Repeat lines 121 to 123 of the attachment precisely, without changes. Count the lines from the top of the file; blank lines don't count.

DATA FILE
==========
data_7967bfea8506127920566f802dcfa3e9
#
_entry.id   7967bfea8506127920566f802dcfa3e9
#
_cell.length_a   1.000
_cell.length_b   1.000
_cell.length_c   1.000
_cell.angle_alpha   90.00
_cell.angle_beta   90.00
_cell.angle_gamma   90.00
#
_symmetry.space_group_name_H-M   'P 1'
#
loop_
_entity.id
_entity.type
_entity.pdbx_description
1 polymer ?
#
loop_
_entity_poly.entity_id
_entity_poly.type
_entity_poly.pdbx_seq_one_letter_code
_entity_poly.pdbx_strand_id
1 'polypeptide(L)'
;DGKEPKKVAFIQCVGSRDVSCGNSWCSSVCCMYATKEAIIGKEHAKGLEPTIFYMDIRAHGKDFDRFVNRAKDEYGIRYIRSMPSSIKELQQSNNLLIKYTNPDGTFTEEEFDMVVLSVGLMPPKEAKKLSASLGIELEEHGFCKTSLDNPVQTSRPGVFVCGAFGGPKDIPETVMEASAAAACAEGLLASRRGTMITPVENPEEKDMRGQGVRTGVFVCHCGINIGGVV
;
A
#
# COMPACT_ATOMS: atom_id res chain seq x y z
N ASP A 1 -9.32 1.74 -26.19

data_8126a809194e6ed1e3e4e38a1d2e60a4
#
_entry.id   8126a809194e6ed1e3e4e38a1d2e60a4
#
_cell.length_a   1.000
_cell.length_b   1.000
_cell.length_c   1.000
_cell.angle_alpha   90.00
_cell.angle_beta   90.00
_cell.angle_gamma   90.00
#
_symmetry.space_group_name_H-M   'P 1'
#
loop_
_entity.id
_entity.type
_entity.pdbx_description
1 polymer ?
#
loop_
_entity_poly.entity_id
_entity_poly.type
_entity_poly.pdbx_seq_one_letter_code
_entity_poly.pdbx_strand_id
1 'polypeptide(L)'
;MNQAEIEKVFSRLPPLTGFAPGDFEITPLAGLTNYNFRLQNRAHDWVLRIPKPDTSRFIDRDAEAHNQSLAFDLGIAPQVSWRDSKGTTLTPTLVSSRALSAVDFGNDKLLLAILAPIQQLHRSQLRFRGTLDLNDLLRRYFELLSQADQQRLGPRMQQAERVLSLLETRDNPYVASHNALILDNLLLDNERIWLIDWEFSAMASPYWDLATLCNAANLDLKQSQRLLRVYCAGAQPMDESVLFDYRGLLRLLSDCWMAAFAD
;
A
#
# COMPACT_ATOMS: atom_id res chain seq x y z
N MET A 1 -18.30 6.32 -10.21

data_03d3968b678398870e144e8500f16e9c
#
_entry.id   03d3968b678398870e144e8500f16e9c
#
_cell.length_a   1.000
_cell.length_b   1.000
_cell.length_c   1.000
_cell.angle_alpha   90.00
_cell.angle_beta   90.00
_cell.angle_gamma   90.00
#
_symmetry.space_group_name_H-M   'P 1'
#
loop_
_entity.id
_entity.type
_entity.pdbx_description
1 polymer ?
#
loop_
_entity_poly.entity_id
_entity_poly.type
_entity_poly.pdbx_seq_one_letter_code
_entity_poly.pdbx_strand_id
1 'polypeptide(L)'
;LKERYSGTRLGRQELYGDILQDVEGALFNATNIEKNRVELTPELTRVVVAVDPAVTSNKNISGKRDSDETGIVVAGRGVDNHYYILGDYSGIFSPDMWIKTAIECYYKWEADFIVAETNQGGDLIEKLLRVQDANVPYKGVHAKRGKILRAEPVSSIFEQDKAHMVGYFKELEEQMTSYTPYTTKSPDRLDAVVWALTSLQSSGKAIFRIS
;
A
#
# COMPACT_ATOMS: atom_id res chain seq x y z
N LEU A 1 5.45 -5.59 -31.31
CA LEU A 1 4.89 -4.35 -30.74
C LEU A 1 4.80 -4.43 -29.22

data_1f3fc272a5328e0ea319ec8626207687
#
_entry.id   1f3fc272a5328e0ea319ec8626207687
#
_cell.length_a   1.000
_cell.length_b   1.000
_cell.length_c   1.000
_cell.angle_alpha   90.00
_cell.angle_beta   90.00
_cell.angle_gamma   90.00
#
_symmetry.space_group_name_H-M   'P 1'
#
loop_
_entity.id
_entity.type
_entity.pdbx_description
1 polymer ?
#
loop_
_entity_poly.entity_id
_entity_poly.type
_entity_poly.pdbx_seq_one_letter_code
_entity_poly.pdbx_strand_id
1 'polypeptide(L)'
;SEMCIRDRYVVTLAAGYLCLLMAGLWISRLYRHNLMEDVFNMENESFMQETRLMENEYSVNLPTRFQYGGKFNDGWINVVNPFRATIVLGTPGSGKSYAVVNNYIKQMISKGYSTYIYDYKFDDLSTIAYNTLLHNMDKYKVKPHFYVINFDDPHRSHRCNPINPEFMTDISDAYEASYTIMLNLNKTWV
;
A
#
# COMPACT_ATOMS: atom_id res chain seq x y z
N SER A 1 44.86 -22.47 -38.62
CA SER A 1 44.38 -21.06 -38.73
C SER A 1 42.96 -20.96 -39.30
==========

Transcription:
;SEMCIRDRYVVTLAAGYLCLLMAGLWISRLYRHNLMEDVFNMENESFMQETRLMENEYSVNLPTRFQYGGKFNDGWINVVNPFRATIVLGTPGSGKSYAVVNNYIKQMISKGYSTYIYDYKFDDLSTIAYNTLLHNMDKYKVKPHFYVINFDDPHRSHRCNPINPEFMTDISDAYEASYTIMLNLNKTWV
;
A